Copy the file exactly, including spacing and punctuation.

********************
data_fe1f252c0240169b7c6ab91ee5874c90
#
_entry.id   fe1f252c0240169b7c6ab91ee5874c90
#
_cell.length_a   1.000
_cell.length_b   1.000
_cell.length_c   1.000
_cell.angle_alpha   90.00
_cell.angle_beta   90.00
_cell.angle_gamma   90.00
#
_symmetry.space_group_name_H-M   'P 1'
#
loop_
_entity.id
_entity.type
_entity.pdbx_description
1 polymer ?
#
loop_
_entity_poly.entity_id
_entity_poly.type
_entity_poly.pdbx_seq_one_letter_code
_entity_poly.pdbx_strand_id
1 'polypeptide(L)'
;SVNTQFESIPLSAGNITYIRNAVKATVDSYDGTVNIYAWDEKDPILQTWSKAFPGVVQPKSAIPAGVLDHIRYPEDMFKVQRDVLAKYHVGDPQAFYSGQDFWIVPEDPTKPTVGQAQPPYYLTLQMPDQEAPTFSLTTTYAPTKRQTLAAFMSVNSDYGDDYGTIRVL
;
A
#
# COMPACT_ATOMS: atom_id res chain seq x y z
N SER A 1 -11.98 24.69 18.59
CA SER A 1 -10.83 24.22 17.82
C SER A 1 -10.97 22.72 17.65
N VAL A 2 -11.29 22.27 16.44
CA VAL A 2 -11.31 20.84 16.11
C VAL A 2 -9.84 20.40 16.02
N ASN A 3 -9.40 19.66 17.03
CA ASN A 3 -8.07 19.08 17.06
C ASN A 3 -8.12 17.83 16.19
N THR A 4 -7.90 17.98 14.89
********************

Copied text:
data_fe1f252c0240169b7c6ab91ee5874c90
#
_entry.id   fe1f252c0240169b7c6ab91ee5874c90
#
_cell.length_a   1.000
_cell.length_b   1.000
_cell.length_c   1.000
_cell.angle_alpha   90.00
_cell.angle_beta   90.00
_cell.angle_gamma   90.00
#
_symmetry.space_group_name_H-M   'P 1'
#
loop_
_entity.id
_entity.type
_entity.pdbx_description
1 polymer ?
#
loop_
_entity_poly.entity_id
_entity_poly.type
_entity_poly.pdbx_seq_one_letter_code
_entity_poly.pdbx_strand_id
1 'polypeptide(L)'
;SVNTQFESIPLSAGNITYIRNAVKATVDSYDGTVNIYAWDEKDPILQTWSKAFPGVVQPKSAIPAGVLDHIRYPEDMFKVQRDVLAKYHVGDPQAFYSGQDFWIVPEDPTKPTVGQAQPPYYLTLQMPDQEAPTFSLTTTYAPTKRQTLAAFMSVNSDYGDDYGTIRVL
;
A
#
# COMPACT_ATOMS: atom_id res chain seq x y z
N SER A 1 -11.98 24.69 18.59
CA SER A 1 -10.83 24.22 17.82
C SER A 1 -10.97 22.72 17.65
N VAL A 2 -11.29 22.27 16.44
CA VAL A 2 -11.31 20.84 16.11
C VAL A 2 -9.84 20.40 16.02
N ASN A 3 -9.40 19.66 17.03
CA ASN A 3 -8.07 19.08 17.06
C ASN A 3 -8.12 17.83 16.19
N THR A 4 -7.90 17.98 14.89